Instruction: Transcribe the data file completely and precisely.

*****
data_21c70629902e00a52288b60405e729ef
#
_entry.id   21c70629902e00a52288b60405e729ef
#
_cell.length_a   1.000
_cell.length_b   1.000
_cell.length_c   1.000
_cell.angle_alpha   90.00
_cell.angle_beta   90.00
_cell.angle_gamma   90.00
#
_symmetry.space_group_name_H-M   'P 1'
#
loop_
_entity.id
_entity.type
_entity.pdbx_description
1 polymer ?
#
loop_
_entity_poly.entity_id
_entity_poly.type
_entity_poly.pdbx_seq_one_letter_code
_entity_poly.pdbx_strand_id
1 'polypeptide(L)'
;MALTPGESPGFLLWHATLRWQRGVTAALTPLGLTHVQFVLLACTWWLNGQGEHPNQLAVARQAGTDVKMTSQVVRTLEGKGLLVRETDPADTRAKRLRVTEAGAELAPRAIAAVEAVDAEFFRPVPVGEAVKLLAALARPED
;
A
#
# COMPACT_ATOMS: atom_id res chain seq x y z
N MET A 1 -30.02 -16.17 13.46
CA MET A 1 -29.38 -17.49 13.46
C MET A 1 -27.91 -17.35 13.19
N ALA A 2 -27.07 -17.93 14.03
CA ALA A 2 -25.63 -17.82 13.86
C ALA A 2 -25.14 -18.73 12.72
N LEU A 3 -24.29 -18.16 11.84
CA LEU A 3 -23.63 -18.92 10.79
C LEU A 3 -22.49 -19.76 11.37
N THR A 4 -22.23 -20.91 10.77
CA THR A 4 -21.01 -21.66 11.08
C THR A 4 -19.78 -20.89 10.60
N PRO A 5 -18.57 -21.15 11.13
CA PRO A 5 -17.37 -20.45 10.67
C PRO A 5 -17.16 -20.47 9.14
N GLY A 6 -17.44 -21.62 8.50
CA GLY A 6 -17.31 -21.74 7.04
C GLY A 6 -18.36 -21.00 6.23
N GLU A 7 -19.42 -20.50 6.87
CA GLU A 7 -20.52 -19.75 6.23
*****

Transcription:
data_21c70629902e00a52288b60405e729ef
#
_entry.id   21c70629902e00a52288b60405e729ef
#
_cell.length_a   1.000
_cell.length_b   1.000
_cell.length_c   1.000
_cell.angle_alpha   90.00
_cell.angle_beta   90.00
_cell.angle_gamma   90.00
#
_symmetry.space_group_name_H-M   'P 1'
#
loop_
_entity.id
_entity.type
_entity.pdbx_description
1 polymer ?
#
loop_
_entity_poly.entity_id
_entity_poly.type
_entity_poly.pdbx_seq_one_letter_code
_entity_poly.pdbx_strand_id
1 'polypeptide(L)'
;MALTPGESPGFLLWHATLRWQRGVTAALTPLGLTHVQFVLLACTWWLNGQGEHPNQLAVARQAGTDVKMTSQVVRTLEGKGLLVRETDPADTRAKRLRVTEAGAELAPRAIAAVEAVDAEFFRPVPVGEAVKLLAALARPED
;
A
#
# COMPACT_ATOMS: atom_id res chain seq x y z
N MET A 1 -30.02 -16.17 13.46
CA MET A 1 -29.38 -17.49 13.46
C MET A 1 -27.91 -17.35 13.19
N ALA A 2 -27.07 -17.93 14.03
CA ALA A 2 -25.63 -17.82 13.86
C ALA A 2 -25.14 -18.73 12.72
N LEU A 3 -24.29 -18.16 11.84
CA LEU A 3 -23.63 -18.92 10.79
C LEU A 3 -22.49 -19.76 11.37
N THR A 4 -22.23 -20.91 10.77
CA THR A 4 -21.01 -21.66 11.08
C THR A 4 -19.78 -20.89 10.60
N PRO A 5 -18.57 -21.15 11.13
CA PRO A 5 -17.37 -20.45 10.67
C PRO A 5 -17.16 -20.47 9.14
N GLY A 6 -17.44 -21.62 8.50
CA GLY A 6 -17.31 -21.74 7.04
C GLY A 6 -18.36 -21.00 6.23
N GLU A 7 -19.42 -20.50 6.87
CA GLU A 7 -20.52 -19.75 6.23